|Place of origin||United States|
|Main ingredients||Tomatoes, lima beans or butter beans, corn, okra, other vegetables, meat|
|Cookbook: Brunswick stew Media: Brunswick stew|
Brunswick stew is a traditional dish, popular in the American South. The origin of the dish is uncertain, but it is believed to have been invented in the early 19th century. The states of Virginia and Georgia both make claims for originating the stew, in addition to claims of a German origin.
Recipes for Brunswick stew vary greatly, but it is usually a tomato-based stew, containing various types of lima beans/butter beans, corn, okra, and other vegetables, and one or more types of meat. Claims of authenticity call for squirrel, opossum or rabbit meat, but chicken is most commonly used in modern versions. Some versions have a distinctly smoky taste. Eastern North Carolina Brunswick Stew has potatoes, which thickens it considerably. Eastern Virginia Brunswick Stew tends to be thinner, with more tomato flavor and less smoky flavor.
The stew essentially resembles a very thick vegetable soup with meat. The key distinguishing factor between soup and Brunswick stew is the consistency. Brunswick stew must be thick; otherwise, it would be vegetable soup with meat added. Most variations have more meat and vegetables than liquid.
The main differences between the Georgia and Virginia versions have been the types of meat used. Tradition favors squirrel in early versions of both. The Virginia version tends to favor chicken as the primary meat, along with rabbit. The Georgia version tends to favor pork and beef. As there is no "official" recipe for Brunswick stew, it is possible to find chicken, pork, beef, and other types of meat included in the same recipe. North Carolina natives have been known for their unique concoction, similarly thick and tomato based, using chicken-breast chunks and pulled Eastern North Carolina–style barbecue (pork) as the meat.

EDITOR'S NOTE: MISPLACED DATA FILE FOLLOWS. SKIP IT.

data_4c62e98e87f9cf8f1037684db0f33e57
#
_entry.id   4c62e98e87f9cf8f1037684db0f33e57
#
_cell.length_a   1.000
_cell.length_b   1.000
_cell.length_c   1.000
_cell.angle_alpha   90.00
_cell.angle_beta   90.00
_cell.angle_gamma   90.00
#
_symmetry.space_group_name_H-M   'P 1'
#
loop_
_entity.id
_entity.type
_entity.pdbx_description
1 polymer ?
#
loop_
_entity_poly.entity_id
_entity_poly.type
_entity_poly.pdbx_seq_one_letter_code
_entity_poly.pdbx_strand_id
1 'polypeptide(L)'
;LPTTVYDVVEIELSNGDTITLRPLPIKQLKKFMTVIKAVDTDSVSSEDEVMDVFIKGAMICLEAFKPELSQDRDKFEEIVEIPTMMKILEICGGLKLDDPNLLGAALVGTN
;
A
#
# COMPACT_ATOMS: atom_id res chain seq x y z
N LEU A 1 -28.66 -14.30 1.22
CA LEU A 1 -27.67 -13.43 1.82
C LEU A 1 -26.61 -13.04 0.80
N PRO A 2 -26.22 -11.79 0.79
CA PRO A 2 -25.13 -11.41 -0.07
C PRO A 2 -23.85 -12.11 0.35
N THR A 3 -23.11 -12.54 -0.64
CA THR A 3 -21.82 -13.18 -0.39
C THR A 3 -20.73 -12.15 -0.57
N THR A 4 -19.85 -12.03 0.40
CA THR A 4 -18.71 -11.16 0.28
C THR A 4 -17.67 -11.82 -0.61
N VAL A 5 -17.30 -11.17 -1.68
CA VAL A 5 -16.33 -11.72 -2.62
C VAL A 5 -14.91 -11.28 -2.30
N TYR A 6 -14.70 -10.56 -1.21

Squirrel Brunswick stew instructions are found in James Beard's American Cookery.
Debate on origins
A plaque on an old iron pot in Brunswick, Georgia, says the first Brunswick stew was made in it on July 2, 1898, on nearby St. Simons Island. A competing story claims a Virginia state legislator's chef invented the recipe in 1828 on a hunting expedition.
Marjorie Kinnan Rawlings, in her Cross Creek Cookery (1942), wrote that the stew, said to have been one of Queen Victoria's favorites, may have come from the original Brunswick: Braunschweig, Germany.
In areas where Brunswick stew is prepared and sold at fundraising, it is made in large iron pots over open flame or gas. The stew is usually allowed to simmer and cook for long periods of time. This may be attributed to the older tradition of putting game meats into the stew, which might require a longer cooking time to ensure that the meats were tender.
Debate on consumption seasons
Brunswick stew is traditionally enjoyed during the cooler months and is often eaten during the holiday season.
Mrs. Fearnow's is a popular brand of canned Brunswick stew. In the 1920s, Lillie Pearl Fearnow began making her stew on Hope Farm in Virginia.
- Mulligan stew
- Booyah, a social stew popular in parts of Minnesota and Wisconsin
- List of stews
- Harris, Ann Pringle (24 October 1993). "FARE OF THE COUNTRY; Who Invented Brunswick Stew? Hush Up and Eat.". The New York Times. Retrieved 24 October 2015.
- "Bob Garner's Guide to North Carolina Barbecue". google.co.uk. p. 35.
- James Beard (28 February 2009). James Beard's American Cookery. Little, Brown. pp. –. ISBN 978-0-316-06981-6.
- Tennis, Joe (1 September 2007). Beach to Bluegrass: Places to Brake on Virginia's Longest Road. The Overmountain Press. p. 46. ISBN 978-1-57072-323-0. Retrieved 4 December 2010.
- "Brunswick County, Virginia website". tourbrunswick.org.
- "Brunswick Stew". New Georgia Encyclopedia.
- Rawlings, Marjorie Kinnan (20 March 1996). Cross Creek Cookery. Simon and Schuster. p. 115. ISBN 978-0-684-81878-8. Retrieved 4 December 2010.
- Mrs. Fearnow's Brunswick Stew official website Archived March 27, 2014, at the Wayback Machine.